Why Do Gun Ownership Rates Vary Between Cities?

Urban scaling theory reveals that gun ownership in the United States scales sublinearly and that it is linked to ease-of-access to gun shops and incidence of homicides
Why Do Gun Ownership Rates Vary Between Cities?
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Guns as infrastructure - Image generated by DALL-E , with additional editing and enhancements by Venika Bhandari

Two years ago, I started my term as Director of the Center for Urban Science and Progress (CUSP) at New York University’s Tandon School of Engineering. Filling the very big shoes of past Directors comes with a lot of stress, but also with rewarding opportunities. One of those opportunities was to expand the academic offerings of the center,  and to promote interdisciplinary training of engineering students. I launched a pilot Ph.D. Track on Urban Science, with methodological foundations in complex systems, data science, and sensing. These areas, in my view, encompass a lot of what an urban scientist may need to advance the science of cities and contribute technical advancements that could improve the life of urban communities.

While we were already strong on the latter two areas, we did not have specific courses on complex systems, which led us to create a  Complex Urban Systems class at CUSP. The preparation of the class was an amazing experience, and I cannot stress enough how lucky I was to have the timing of the class  sync with the publication of the book on the same topic by Luis Bettencourt. The book is just amazing — a refreshing look at an exciting area of research through the lens of network science, mathematical modeling, and statistical mechanics, just to name a few of the many disciplines on which Luis draws upon to advance the science of cities. I spent months immersing myself into the topic, and when the time came to teach, my students and I had a blast.

The topic that mostly drew my interest was urban scaling. I was stunned to learn that allometries would be so common in urban science. Even more surprising was to learn that socioeconomic variables, like GDP, would scale superlinearly with population size, in contrast with variables associated with infrastructure, like road surfaces, that would scale sublinearly with population size. All was aligning in favor of growing urbanization: the bigger the city, the higher the wealth and the lower the infrastructure needs per capita (at least on average). Is that really true? Is it always the case that the bigger the better? In my personal experience, things are generally more nuanced. A smaller strawberry might be tastier than a bigger one, or a smaller car may be more efficient than a big one. In fact, a deeper dive into the topic would reveal that criminality scales superlinearly with population size: crime per-capita is higher in big cities than rural areas.

The study of criminality is, indeed, what attracted me to CUSP five years ago, and is a key focus of my research.  I am particularly interested in firearm-related harm, a leading cause of death in the US. You can clearly see where this is going, but I promise there are some twists to the story. Right after the class ended, I approached Rayan Succar — an amazingly talented Ph.D. student whose training reminded me how much I enjoy my work — to work together on urban scaling of firearm violence, accessibility, and ownership in the US. We were pumped up after the class, and worked tirelessly over the summer on the project.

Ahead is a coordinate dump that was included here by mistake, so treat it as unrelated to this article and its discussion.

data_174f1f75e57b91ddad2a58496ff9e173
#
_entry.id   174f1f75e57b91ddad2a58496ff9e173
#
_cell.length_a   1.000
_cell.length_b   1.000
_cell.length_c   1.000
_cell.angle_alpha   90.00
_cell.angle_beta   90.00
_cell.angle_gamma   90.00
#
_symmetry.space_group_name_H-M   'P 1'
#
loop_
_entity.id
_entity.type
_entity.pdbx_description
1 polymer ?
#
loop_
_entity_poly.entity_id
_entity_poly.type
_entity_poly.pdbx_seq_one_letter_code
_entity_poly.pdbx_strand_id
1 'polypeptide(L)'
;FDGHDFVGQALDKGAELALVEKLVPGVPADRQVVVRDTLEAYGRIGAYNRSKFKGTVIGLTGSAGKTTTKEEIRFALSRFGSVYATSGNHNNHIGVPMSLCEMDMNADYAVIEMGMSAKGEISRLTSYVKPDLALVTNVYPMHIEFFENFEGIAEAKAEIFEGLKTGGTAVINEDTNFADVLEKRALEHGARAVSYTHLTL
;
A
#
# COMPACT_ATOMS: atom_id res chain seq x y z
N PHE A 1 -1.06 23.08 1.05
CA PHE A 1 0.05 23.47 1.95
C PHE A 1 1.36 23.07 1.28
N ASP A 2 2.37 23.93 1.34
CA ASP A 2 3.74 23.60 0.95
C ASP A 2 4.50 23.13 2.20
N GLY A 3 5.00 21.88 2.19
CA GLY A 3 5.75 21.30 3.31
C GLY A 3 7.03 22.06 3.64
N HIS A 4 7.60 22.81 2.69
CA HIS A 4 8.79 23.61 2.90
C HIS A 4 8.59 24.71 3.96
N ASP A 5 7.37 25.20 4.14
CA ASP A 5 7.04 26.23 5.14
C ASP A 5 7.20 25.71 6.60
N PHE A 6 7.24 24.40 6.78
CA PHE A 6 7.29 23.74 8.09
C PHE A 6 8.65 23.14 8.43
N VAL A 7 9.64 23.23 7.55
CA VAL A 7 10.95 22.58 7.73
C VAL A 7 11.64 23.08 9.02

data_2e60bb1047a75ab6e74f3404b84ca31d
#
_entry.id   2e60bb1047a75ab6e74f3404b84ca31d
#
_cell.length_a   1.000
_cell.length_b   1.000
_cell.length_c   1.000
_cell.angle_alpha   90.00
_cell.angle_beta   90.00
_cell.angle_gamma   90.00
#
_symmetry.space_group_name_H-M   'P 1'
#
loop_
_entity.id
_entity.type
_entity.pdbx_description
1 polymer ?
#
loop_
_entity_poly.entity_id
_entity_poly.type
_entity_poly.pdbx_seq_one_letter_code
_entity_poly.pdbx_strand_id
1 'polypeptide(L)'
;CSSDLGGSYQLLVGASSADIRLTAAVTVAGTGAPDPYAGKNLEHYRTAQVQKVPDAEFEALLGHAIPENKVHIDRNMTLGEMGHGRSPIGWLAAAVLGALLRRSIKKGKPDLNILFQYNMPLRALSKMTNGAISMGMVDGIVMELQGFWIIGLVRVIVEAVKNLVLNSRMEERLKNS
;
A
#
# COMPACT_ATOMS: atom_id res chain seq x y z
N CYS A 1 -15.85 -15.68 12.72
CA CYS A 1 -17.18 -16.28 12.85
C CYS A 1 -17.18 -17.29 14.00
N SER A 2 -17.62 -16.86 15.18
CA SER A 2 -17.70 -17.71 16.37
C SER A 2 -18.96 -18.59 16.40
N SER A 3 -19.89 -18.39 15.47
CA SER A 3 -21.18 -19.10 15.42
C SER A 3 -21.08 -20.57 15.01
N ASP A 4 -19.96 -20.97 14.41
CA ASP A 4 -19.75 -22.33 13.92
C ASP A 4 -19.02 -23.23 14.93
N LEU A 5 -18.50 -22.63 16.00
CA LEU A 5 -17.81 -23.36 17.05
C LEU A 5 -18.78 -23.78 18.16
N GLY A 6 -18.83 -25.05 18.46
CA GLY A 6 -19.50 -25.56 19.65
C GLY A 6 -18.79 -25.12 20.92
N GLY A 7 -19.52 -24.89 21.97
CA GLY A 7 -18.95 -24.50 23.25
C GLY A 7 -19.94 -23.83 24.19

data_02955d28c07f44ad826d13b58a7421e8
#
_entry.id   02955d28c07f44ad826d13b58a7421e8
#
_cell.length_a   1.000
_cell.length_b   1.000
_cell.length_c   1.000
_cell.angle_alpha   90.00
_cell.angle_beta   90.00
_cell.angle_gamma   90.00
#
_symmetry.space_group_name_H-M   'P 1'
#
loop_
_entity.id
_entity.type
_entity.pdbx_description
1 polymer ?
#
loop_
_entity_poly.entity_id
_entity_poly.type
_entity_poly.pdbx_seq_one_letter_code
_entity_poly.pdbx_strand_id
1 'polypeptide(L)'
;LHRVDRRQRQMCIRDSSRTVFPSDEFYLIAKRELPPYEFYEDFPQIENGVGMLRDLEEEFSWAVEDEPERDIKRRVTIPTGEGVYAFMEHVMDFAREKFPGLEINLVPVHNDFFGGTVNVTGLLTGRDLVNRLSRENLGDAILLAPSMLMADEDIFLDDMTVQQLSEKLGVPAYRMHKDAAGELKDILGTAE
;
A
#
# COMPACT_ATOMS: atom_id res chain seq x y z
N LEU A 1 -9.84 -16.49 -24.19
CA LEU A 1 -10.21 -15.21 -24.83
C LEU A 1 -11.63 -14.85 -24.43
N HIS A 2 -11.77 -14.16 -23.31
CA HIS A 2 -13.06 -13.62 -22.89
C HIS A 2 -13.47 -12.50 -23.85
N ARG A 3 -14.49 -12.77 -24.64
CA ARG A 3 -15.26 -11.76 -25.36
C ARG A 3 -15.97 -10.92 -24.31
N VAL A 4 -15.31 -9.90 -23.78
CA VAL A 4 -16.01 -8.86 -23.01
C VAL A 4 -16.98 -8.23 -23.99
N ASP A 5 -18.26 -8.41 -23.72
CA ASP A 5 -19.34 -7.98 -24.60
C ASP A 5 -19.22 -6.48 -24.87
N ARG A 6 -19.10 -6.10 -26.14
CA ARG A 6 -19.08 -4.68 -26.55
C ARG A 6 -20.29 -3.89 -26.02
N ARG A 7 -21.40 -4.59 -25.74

In agreement with our predictions, we discovered superlinear scaling of both armed robberies and firearm homicides. Surprisingly, the prevalence of firearm ownership and licensed firearm dealers scale sublinearly with population size — there are more guns and gun dealers per-capita in rural areas than in cities. Guns behave like some sort of infrastructure, akin to road surface area. The parallel may be more than circumstantial and rather telling of how the country views guns. For example, consider the debates and state-level actions at the beginning of the COVID-19 pandemic, when firearm-related businesses were deemed part of the critical infrastructure that would remain open.

These findings are part of our study published in Nature Cities, but they are not all of it. During the course of the class, Rayan tinkered with ideas to overcome the correlational nature of urban scaling towards insights into causal associations between urban variables. Throughout the preparation of the study, we refined these ideas into a working methodology to tackle causal associations in urban datasets. Our approach takes various urban features as inputs and outputs a directed acyclic graph encapsulating causal associations between the variables. The main ingredient for the analysis is scale-adjusted metropolitan indicators, measuring how much a particular city would deviate from the scaling law.

By applying the methodology to our dataset, we offer backing to the theory of self-protection as a driver of firearm ownership, whereby the prevalence of firearm ownership is associated with the incidence of homicides and the prevalence of licensed dealers. In other words, people will tend to buy guns under the fear of being the victim of violence, provided they have easy access to a dealer. Statistical backing to this theory was not found in previous studies on nation- or state-levels, supporting the value of granular analyses on city-level data.

Ahead of us, we have a lot of questions to address, mostly related to effective policy making in cities and scalability of the approach to other urban domains. We are thankful to the National Science Foundation for funding our work and to the students of the Complex Urban Systems Class for their enthusiasm and precious insights.

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